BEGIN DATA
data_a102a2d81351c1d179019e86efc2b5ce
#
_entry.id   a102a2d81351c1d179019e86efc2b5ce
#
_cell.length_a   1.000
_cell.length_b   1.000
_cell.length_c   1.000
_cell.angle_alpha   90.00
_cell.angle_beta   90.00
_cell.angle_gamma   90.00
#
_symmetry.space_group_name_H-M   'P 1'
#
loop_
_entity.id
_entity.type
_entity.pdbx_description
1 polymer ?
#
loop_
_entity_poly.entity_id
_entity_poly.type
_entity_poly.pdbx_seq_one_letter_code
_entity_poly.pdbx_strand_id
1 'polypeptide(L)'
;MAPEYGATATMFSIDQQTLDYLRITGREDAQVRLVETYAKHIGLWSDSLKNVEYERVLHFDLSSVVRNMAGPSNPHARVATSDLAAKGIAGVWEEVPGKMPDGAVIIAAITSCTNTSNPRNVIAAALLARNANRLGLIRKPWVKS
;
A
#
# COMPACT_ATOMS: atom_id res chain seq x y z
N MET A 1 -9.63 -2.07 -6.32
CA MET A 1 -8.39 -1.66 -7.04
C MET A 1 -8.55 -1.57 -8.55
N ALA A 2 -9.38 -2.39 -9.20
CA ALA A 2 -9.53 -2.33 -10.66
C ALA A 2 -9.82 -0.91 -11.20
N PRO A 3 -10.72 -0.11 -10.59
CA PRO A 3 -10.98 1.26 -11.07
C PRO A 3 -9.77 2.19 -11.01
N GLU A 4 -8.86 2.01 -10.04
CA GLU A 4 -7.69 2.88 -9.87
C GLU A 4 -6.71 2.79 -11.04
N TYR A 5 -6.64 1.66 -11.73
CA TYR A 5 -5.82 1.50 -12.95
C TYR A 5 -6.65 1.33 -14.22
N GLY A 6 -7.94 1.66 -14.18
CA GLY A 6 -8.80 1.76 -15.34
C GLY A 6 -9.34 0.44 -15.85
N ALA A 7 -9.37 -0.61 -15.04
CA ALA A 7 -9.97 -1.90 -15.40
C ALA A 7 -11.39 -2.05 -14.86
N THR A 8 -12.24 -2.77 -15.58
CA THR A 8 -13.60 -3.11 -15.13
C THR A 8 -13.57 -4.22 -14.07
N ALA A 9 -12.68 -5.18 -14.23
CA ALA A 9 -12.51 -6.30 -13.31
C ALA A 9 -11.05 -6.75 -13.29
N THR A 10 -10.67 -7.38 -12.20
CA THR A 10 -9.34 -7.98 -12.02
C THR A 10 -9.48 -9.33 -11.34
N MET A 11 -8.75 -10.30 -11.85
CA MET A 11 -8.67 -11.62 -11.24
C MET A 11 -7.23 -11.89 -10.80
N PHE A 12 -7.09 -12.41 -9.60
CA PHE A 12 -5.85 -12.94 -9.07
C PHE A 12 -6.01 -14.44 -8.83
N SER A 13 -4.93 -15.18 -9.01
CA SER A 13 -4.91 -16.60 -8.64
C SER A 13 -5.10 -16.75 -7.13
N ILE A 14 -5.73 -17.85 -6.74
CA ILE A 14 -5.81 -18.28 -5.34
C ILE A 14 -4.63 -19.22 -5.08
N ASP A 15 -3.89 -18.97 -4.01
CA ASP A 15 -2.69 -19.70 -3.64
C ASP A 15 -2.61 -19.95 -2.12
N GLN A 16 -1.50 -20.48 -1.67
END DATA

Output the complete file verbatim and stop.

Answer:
data_a102a2d81351c1d179019e86efc2b5ce
#
_entry.id   a102a2d81351c1d179019e86efc2b5ce
#
_cell.length_a   1.000
_cell.length_b   1.000
_cell.length_c   1.000
_cell.angle_alpha   90.00
_cell.angle_beta   90.00
_cell.angle_gamma   90.00
#
_symmetry.space_group_name_H-M   'P 1'
#
loop_
_entity.id
_entity.type
_entity.pdbx_description
1 polymer ?
#
loop_
_entity_poly.entity_id
_entity_poly.type
_entity_poly.pdbx_seq_one_letter_code
_entity_poly.pdbx_strand_id
1 'polypeptide(L)'
;MAPEYGATATMFSIDQQTLDYLRITGREDAQVRLVETYAKHIGLWSDSLKNVEYERVLHFDLSSVVRNMAGPSNPHARVATSDLAAKGIAGVWEEVPGKMPDGAVIIAAITSCTNTSNPRNVIAAALLARNANRLGLIRKPWVKS
;
A
#
# COMPACT_ATOMS: atom_id res chain seq x y z
N MET A 1 -9.63 -2.07 -6.32
CA MET A 1 -8.39 -1.66 -7.04
C MET A 1 -8.55 -1.57 -8.55
N ALA A 2 -9.38 -2.39 -9.20
CA ALA A 2 -9.53 -2.33 -10.66
C ALA A 2 -9.82 -0.91 -11.20
N PRO A 3 -10.72 -0.11 -10.59
CA PRO A 3 -10.98 1.26 -11.07
C PRO A 3 -9.77 2.19 -11.01
N GLU A 4 -8.86 2.01 -10.04
CA GLU A 4 -7.69 2.88 -9.87
C GLU A 4 -6.71 2.79 -11.04
N TYR A 5 -6.64 1.66 -11.73
CA TYR A 5 -5.82 1.50 -12.95
C TYR A 5 -6.65 1.33 -14.22
N GLY A 6 -7.94 1.66 -14.18
CA GLY A 6 -8.80 1.76 -15.34
C GLY A 6 -9.34 0.44 -15.85
N ALA A 7 -9.37 -0.61 -15.04
CA ALA A 7 -9.97 -1.90 -15.40
C ALA A 7 -11.39 -2.05 -14.86
N THR A 8 -12.24 -2.77 -15.58
CA THR A 8 -13.60 -3.11 -15.13
C THR A 8 -13.57 -4.22 -14.07
N ALA A 9 -12.68 -5.18 -14.23
CA ALA A 9 -12.51 -6.30 -13.31
C ALA A 9 -11.05 -6.75 -13.29
N THR A 10 -10.67 -7.38 -12.20
CA THR A 10 -9.34 -7.98 -12.02
C THR A 10 -9.48 -9.33 -11.34
N MET A 11 -8.75 -10.30 -11.85
CA MET A 11 -8.67 -11.62 -11.24
C MET A 11 -7.23 -11.89 -10.80
N PHE A 12 -7.09 -12.41 -9.60
CA PHE A 12 -5.85 -12.94 -9.07
C PHE A 12 -6.01 -14.44 -8.83
N SER A 13 -4.93 -15.18 -9.01
CA SER A 13 -4.91 -16.60 -8.64
C SER A 13 -5.10 -16.75 -7.13
N ILE A 14 -5.73 -17.85 -6.74
CA ILE A 14 -5.81 -18.28 -5.34
C ILE A 14 -4.63 -19.22 -5.08
N ASP A 15 -3.89 -18.97 -4.01
CA ASP A 15 -2.69 -19.70 -3.64
C ASP A 15 -2.61 -19.95 -2.12
N GLN A 16 -1.50 -20.48 -1.67